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Sinai students rehearse for their production of “The Sound of Music.” yoni greenfield

“The von Trapp children don’t play; they march!” Baron von Trapp’s butler reminds Maria, who has suggested sewing new play clothing for the children in her charge.

Many people immediately will recognize that classic line from “The Sound of Music.” However, this scene, starring students from Sinai’s Rabbi Mark & Linda Karasick Shalem High School on May 7 was unusual: The butler and Maria read their lines from cards they held in their hands. And when the von Trapp children came to Maria’s room seeking solace during a scary thunderstorm, one of the kids arrived in a wheelchair and another had Down syndrome.

Sinai’s production of “The Sound of Music” was the fifth annual play performed by students at the only Jewish high school in Bergen County for teens with developmental disabilities or profound learning disabilities. In past years they have presented “Newsies,” “Robin Hood,” “Willy Wonka and the Chocolate Factory,” and “Peter Pan.”

In fact, 18-year-old “Lee” (not his real name), who played Baron von Trapp, said he wasn’t nervous in front of the audience because he’s a veteran of the stage by now. This was his second leading role – he played the part of the eccentric chocolate factory owner Willy Wonka in a previous production.

Lee said he’d seen the film version of “The Sound of Music” and tried to imitate Christopher Plummer’s portrayal of von Trapp. “I like acting in the same voice from the movie,” he said. “I’m really good at that.”

Assistant Principal Esther Klavan, who is a speech and language therapist, began preparing the high school’s 15 boys and two girls, ages 14 to 21, for the production during a weekly drama class begun in September.

“We find the strengths of each student, and find a play that is suitable to allow each student to shine,” Klavan said. “For example, some students are musical and others have a good memory.”

Principal Shira Greenland selected the play and wrote an adapted version for the students. The show was performed in the auditorium of Ma’ayanot Yeshiva High School for Girls, a Shalem partner school along with Torah Academy of Bergen County, both in Teaneck.

Teachers pitched in personal time over the weekends and after school to sew costumes, build the sets, and help get the students get ready for opening night.

“There are a lot of pieces that go into putting on a performance with our students,” said Klavan. “We introduce them to the storyline to understand the background, and we work on reading clearly, learning how to take turns, and having a lot of patience with students who need to be cued in. After Pesach, we start to rehearse on stage, which takes it to a whole new level.”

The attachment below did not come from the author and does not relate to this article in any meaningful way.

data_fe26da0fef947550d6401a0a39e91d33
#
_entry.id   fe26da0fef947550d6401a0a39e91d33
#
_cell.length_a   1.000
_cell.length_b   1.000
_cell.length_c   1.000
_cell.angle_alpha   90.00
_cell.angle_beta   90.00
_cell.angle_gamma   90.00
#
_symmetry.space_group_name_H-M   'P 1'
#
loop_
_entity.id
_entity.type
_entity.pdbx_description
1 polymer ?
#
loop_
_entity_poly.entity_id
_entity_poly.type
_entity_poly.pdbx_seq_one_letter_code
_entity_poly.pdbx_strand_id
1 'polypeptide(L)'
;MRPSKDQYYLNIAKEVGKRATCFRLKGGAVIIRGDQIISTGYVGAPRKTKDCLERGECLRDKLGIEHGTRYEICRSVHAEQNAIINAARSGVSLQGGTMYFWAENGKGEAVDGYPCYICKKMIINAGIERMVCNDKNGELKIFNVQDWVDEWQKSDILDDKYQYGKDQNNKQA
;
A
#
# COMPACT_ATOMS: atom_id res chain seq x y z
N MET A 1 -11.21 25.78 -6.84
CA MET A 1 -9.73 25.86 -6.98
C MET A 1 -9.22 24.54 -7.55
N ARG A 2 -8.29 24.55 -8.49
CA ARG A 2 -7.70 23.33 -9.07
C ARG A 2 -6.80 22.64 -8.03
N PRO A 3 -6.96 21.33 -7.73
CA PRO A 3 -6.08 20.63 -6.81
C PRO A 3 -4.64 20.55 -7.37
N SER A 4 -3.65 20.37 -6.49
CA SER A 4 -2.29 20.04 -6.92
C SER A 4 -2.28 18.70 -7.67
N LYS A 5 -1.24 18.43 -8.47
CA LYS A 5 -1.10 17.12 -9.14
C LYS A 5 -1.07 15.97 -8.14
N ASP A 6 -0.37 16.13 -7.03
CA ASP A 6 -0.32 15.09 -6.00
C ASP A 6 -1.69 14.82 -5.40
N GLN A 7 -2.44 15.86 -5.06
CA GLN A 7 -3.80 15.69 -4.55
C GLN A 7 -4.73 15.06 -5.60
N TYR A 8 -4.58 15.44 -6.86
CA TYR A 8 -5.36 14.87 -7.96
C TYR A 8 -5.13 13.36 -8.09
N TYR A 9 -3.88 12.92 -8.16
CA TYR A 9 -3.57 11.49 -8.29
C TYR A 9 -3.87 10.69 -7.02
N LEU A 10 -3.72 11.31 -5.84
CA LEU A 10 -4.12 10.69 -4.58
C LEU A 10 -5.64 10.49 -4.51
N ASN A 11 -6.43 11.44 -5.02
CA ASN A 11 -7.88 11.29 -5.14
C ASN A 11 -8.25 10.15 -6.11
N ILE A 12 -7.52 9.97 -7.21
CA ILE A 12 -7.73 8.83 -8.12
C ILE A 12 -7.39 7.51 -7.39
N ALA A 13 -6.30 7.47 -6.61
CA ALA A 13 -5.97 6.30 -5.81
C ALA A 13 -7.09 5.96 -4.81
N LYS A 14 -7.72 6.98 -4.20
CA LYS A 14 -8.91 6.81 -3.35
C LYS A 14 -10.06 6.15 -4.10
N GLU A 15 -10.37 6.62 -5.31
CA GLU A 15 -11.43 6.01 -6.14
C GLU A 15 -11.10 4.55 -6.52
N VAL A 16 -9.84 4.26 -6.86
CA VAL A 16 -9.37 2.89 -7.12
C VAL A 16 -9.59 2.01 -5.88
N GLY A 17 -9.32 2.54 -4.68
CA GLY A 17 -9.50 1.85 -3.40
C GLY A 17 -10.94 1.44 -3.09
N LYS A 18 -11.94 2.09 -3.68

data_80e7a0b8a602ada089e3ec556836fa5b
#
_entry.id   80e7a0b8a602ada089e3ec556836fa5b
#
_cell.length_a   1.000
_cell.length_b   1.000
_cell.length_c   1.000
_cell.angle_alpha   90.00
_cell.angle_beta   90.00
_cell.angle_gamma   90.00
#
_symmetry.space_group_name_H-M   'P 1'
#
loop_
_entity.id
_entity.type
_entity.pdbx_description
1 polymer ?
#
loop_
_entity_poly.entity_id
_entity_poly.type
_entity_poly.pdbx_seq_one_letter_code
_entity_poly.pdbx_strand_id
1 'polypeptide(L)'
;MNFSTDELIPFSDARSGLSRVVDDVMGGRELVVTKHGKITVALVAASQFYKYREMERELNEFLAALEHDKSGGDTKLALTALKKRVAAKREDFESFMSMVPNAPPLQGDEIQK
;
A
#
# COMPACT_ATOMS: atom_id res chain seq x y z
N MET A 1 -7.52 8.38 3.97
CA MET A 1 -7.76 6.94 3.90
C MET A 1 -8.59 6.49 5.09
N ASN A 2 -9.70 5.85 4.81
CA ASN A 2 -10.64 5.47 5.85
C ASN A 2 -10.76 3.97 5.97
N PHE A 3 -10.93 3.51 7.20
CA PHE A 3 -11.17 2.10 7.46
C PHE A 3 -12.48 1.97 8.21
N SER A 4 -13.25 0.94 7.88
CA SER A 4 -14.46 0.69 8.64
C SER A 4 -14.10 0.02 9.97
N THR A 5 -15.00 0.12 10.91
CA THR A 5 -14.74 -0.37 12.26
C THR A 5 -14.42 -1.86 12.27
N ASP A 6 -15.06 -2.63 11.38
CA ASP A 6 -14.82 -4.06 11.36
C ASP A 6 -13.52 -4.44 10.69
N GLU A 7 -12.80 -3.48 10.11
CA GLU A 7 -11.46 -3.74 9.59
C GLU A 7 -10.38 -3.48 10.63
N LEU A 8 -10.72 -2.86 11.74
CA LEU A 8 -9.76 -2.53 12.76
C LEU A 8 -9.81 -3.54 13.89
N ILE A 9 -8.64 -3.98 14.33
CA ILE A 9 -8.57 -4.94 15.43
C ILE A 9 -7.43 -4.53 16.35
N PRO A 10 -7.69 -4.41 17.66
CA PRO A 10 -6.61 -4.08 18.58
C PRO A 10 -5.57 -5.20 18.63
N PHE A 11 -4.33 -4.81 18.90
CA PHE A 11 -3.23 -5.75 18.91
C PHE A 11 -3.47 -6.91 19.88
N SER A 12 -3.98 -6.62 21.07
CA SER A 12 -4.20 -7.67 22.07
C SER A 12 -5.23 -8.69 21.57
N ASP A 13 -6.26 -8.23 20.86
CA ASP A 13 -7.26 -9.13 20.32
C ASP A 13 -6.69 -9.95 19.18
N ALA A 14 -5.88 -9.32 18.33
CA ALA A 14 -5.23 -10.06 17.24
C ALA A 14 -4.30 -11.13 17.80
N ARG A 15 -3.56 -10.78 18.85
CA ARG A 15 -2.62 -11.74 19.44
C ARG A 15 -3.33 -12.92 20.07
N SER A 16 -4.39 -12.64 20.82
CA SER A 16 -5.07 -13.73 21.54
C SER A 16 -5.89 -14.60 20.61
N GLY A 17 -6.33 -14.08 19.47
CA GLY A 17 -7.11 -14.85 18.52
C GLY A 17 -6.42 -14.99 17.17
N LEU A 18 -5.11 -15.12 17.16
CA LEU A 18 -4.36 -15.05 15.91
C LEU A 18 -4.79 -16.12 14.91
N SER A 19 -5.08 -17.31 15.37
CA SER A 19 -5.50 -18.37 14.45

She added that many Sinai high school students have difficulty with spatial concepts, motor planning, and auditory processing, all of which play a vital role in a performance in front of an audience.

“There is very careful, deliberate instruction, so each student finds ways to feel successful,” Klavan said. “We use a lot of adaptation and positive reinforcement, and try our very best to let each student do his or her best. It’s not meant to see how well they do but to make them feel good, to create an opportunity to step out of the box and do something different, and to allow people in their lives to see that they are capable.”

Sinai operates several schools within mainstream Jewish elementary and high schools in North Jersey. It serves more than 100 students, 30 percent of whom commute from outside the area, in addition to adult live-in and day habilitation programs. Shalem is one of two Sinai high schools; Maor, housed at the Rae Kushner Yeshiva High School in Livingston, offers a more rigorous academic program for students with learning disabilities, most of whom are college-bound.

The annual free theatrical productions at Shalem are just as important for the parents as for the young actors and singers, Klavan said. “What’s most exhilarating is giving the parents and community an opportunity to see another side of the children they didn’t necessarily know was there.”

Sinai students look forward eagerly to each year’s production, she added. “Typically, about an hour after the play is over they come running with suggestions for next year’s play.”